I have one msi for which product code,upgrade code and package code are same with older version msi.
But ProductVersion is different.
Older: 70.2013.0212.0604
Newer: 71.2015.0815.0150

How to handle this situation with upgrade table.
When I tried with it, It is just reconfiguring the msi and at the msi log for FindRelatedProducts, I am getting below message.
MSI (s) (94:CC) [17:29:07:520]: Doing action: FindRelatedProducts
Action ended 17:29:07: AppSearch. Return value 0.
MSI (s) (94:CC) [17:29:07:520]: Skipping FindRelatedProducts action: not run in maintenance mode
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No two MSI's should have the same package code. You need to change the package code first for performing an upgrade.

If the msi is going to perform some minor changes then you can perform a minor upgrade by changing the package code and version alone.

For types of upgrades have a look here - http://helpnet.flexerasoftware.com/installshield22helplib/helplibrary/MajorMinorSmall.htm

NOTE:

The FindRelatedProducts action only runs the first time the product is installed. It does not run during maintenance mode or uninstallation.

Maintenance mode means that the product is already installed which in your case is true, as defined by the ProductCode guid and the PackageCode guid.

The ALLUSERS value must be the same for two MSI's. A per-user install will not upgrade a per-machine install, and so vice versa.

Answered 03/10/2016 by: apptopack
Red Belt

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  • Is there any alternate solution instead of changing the GUIDs?
    • Do a complete de-install of the older version, followed by a new installation of the new version... as they say in Germany, safety is safety...
    • If you dont want to change the GUID's then kindly follow Pressanykey and VBScab suggestions. It would be safe as older files will be completely uninstalled and newer one will be installed.
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Hi,

Normally I'm not one for upgrading "in-place" in an enterprise environment, but rather de-install the older version, and then install the newer version. How ever, if I'm forced down this road, I make sure that remove existing products is very high in the sequence, so that previous versions are de-installed, then the new version installed. This should not cause any problems if the upgrade table is ok, however the package code being the same is very strange...
Perhaps VBScab could come out of retirement and say what he thinks...
Like I said, I do not like in-place updating / upgrading and avoid it like the plague...

Cheers
Phil
Answered 03/10/2016 by: Pressanykey
Red Belt

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>No two MSIs should have the same package code.
That sums it up.

As Phil says, to get around this, you should uninstall the old one then install the new. Once you're done with that, be sure to fire a missive to the brain-dead vendor about his useless packaging. You might want to offer your services, to ensure that no-one else has to work around their incompetence.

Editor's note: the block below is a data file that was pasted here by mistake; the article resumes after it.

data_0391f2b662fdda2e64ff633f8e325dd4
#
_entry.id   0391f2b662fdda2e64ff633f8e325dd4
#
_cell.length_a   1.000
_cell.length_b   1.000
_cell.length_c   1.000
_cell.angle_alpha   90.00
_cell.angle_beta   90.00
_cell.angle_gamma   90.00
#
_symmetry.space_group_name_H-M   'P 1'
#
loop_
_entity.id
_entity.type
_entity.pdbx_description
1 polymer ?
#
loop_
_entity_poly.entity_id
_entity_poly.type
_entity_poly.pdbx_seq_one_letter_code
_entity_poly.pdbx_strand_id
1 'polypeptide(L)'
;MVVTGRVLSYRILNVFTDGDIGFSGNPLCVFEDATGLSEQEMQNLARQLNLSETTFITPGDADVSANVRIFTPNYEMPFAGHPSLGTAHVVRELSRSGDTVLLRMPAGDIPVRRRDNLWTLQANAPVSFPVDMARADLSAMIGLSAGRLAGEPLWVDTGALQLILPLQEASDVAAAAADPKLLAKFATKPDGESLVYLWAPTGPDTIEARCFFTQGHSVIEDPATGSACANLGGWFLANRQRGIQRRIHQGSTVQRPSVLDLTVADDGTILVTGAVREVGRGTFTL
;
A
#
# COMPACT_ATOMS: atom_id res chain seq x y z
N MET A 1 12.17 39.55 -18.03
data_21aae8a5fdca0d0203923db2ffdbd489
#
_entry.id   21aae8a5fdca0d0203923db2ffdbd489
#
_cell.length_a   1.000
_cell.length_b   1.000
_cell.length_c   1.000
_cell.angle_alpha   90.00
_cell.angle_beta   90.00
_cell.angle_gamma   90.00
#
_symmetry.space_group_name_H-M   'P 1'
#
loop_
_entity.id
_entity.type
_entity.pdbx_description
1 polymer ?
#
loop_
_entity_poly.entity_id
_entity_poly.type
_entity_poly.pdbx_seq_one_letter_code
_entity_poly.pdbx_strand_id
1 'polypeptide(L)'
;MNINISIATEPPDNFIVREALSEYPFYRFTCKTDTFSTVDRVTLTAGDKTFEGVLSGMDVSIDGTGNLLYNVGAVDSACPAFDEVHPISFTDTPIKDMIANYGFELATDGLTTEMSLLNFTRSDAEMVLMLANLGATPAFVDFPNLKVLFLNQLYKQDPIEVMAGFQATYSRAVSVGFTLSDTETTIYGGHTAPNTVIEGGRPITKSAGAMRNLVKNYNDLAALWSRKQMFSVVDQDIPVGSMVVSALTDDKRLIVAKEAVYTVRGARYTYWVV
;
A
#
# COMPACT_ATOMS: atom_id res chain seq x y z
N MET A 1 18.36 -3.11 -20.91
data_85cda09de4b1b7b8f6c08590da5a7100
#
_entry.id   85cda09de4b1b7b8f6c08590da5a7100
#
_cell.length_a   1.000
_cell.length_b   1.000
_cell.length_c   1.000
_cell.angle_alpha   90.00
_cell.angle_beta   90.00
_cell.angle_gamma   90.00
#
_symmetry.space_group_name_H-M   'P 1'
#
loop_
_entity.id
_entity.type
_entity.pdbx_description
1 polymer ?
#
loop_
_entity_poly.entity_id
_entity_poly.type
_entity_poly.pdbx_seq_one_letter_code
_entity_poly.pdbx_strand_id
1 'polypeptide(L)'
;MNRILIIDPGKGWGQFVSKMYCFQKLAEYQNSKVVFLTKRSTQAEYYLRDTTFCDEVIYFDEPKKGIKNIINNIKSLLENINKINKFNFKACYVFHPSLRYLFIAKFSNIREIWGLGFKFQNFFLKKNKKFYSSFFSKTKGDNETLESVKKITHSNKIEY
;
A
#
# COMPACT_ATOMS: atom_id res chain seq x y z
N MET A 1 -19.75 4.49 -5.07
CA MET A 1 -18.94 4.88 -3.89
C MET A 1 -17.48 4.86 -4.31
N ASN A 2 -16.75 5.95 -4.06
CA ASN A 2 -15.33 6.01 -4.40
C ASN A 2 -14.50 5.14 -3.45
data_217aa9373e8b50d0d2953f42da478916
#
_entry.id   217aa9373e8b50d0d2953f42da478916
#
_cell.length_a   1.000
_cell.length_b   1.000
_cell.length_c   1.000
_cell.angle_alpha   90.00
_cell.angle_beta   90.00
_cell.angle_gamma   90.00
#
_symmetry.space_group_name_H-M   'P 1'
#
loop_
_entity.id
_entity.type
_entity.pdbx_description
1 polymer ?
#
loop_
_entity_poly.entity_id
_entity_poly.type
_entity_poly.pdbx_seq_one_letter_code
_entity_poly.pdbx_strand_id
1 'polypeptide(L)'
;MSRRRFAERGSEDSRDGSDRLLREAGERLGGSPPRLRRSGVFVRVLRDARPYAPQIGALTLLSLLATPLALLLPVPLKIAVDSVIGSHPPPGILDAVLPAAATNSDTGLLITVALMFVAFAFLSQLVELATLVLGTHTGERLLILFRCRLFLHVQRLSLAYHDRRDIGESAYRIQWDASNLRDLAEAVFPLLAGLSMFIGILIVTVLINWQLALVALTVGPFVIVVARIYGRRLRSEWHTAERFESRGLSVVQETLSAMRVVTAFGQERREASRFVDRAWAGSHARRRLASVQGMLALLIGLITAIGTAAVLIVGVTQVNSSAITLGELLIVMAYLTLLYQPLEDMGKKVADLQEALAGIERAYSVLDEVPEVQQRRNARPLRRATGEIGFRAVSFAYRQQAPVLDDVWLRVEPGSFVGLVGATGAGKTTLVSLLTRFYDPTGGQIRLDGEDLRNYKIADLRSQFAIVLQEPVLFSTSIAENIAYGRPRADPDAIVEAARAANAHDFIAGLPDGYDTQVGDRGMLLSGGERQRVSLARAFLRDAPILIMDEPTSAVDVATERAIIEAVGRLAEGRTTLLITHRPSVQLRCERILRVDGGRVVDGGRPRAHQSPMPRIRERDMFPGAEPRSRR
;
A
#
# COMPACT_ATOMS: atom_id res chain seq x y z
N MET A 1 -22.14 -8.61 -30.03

Answered 03/11/2016 by: VBScab
Red Belt

  • Previously we used to provide vbscript files to them where we will wireup this uninstallation and installation part of msis one after other.

    But with the arrival of SCCM 2012 Application Model, customers are asking not to provide these vbscripts and we came up with this package scenario through which upgrade table is not working as all the GUIDs are same except ProductVersion.

    Is there any alternate solution you can suggest to handle the previous version uninstallation in our msi itself.a
    • There is nothing wrong with using the same mechanism with SCCM. This provides a standard interface between deployment tool and package (i.e. the deployment tool always calls, for example install.vbs / remove.vbs / repair.vbs, and the script handles the package)
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If you are supplying the MSI, then get that right.

Use the upgrade table properly. If you are changing the product version, its a new version (that sounds very funny)

When I have to do this on site, I create the new MSI to upgrade the old install by removing it.
If you install the new updated MSI on a clean machine, it just installs. If you install the new MSI on a machine with any of the old versions (assuming you know the UpgradeCodes and versions). That way you don't have to have multiple stringed MSI and then MSI upgrades.

 

I have been in your scenario with vendor supplied MSI's. They don't really know what they are doing with it, so I break the rules, change the PackageCode GUI directly, then sort out the upgrade stuff.

Yes thank you for the onslaught of replies now about how changing a vendor MSI will cause the world to spin backwards and thousands of fluffy bunnies to die somewhere.  However, if it is a vendor MSI and they cant get those 3 very important GUID correct, I doubt they are ever going to be bothered I have changed them. I am only changing the GUIDs no other actual logic in the MSI.

Answered 03/12/2016 by: Badger
Red Belt

  • A MSI is only a MSI if ti follows the rules... as soon as it breaks these rules, then it is no longer a MSI, ergo, you can do with it want you want. Regarding vendor support... poo, I say, poo... if you have to go as far as make major changes to a vendor supplied msi, what is their support worth? Hurrah for fluffy bunnies!
    • Not quite the attack i was expecting.
      Sometimes you get those people that read and remember ONE thing. NEVER directly change a vendor MSI. I agree with you. I normally say, when was the last time you contacted a vendor?? if you have, how helpful were they??
      Right, lets change that GUID.......
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